Underreporting of energy intake among Japanese women aged 18-20 years and its association with reported nutrient and food group intakes

Public Health Nutr. 2004 Oct;7(7):911-7. doi: 10.1079/phn2004635.


Objectives: To evaluate the ratio of energy intake to basal metabolic rate (EI/BMR) among young female Japanese adults, and to compare the lifestyle and dietary characteristics between relatively low and high reporters.

Design: Dietary intakes were assessed over a 1-month period with a validated, self-administered, diet history questionnaire, and lifestyle variables were assessed by a second questionnaire designed for this survey. The ratio of EI/BMR was calculated from reported energy intake and estimated basal metabolic rate.

Subjects: In total, 1889 female Japanese university students aged 18-20 years who were enrolled in dietetics courses.

Results: Ninety-five per cent of the subjects were classified into a non-obese group (body mass index (BMI) <25 kg m(-2); mean+/-standard deviation (SD): 20.8+/-2.6 kg m(-2)). EI/BMR was 1.43+/-0.40 (mean+/-SD). Sixty-eight per cent of the subjects showed an EI/BMR level below the possibly balanced value of 1.56, 37% showed EI/BMR below the minimum survival value of 1.27 and 2% of the subjects showed EI/BMR exceeding the maximum value for a sustainable lifestyle of 2.4. BMI, body weight and BMR decreased significantly with the increase in EI/BMR (P<0.001). The percentage of energy from carbohydrate was significantly higher, whereas those from fat and protein were significantly lower, among the lower EI/BMR groups. As for food groups, a significantly declining trend from the lowest to the highest EI/BMR groups was observed for cereals.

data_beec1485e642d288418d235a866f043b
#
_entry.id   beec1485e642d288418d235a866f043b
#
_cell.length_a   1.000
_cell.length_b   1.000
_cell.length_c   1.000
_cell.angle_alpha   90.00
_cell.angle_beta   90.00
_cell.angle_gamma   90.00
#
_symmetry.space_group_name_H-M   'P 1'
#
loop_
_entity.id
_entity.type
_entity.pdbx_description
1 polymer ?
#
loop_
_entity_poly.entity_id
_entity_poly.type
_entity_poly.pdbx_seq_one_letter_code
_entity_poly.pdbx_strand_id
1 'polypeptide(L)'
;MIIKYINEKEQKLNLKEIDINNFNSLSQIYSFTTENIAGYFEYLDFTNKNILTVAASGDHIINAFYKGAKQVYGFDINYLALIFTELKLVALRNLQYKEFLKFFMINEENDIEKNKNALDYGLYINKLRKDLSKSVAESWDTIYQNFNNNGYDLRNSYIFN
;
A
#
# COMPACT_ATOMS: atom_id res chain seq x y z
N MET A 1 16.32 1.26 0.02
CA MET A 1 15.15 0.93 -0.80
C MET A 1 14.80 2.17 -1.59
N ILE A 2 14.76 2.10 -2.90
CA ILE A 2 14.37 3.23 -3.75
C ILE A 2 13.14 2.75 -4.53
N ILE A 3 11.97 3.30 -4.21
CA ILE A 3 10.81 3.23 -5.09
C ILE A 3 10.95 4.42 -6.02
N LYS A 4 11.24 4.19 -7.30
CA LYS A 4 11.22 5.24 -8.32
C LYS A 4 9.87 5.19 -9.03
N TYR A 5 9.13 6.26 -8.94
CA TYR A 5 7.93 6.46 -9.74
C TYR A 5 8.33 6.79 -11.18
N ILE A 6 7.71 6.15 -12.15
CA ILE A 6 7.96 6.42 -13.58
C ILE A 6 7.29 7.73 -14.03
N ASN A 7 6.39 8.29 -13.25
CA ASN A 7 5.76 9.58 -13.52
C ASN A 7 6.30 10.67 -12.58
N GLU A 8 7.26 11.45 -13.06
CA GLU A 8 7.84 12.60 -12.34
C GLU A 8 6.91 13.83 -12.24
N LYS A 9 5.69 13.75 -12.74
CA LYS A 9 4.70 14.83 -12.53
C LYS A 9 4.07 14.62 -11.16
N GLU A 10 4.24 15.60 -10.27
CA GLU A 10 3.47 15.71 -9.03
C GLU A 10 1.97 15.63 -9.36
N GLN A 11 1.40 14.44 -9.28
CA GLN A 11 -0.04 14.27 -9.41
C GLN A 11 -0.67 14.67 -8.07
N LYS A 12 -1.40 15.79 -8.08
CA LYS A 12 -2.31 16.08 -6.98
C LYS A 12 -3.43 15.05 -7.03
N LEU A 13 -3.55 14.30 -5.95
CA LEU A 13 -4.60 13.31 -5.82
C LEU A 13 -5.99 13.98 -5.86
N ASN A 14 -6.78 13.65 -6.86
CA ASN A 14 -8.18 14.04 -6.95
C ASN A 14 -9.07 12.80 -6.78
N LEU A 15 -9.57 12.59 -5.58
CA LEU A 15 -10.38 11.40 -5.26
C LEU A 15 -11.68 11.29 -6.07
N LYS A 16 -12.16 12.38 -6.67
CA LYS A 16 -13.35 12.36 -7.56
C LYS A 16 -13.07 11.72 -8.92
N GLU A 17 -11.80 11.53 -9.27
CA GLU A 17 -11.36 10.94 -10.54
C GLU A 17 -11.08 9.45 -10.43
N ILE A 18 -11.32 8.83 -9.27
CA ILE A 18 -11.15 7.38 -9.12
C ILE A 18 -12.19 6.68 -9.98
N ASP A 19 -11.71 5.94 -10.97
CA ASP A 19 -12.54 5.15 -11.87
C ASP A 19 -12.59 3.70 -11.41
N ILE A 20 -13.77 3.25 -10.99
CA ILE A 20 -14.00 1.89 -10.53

Conclusion: Underreporting, rather than overreporting, of energy intake was predominant in this relatively lean Japanese female population. BMI was the most important factor affecting the reporting accuracy of energy intake.

MeSH terms

  • Adolescent
  • Adult
  • Basal Metabolism / physiology*
  • Body Mass Index
  • Energy Intake / physiology*
  • Feeding Behavior
  • Female
  • Humans
  • Japan
  • Life Style
  • Self Disclosure*
  • Surveys and Questionnaires / standards*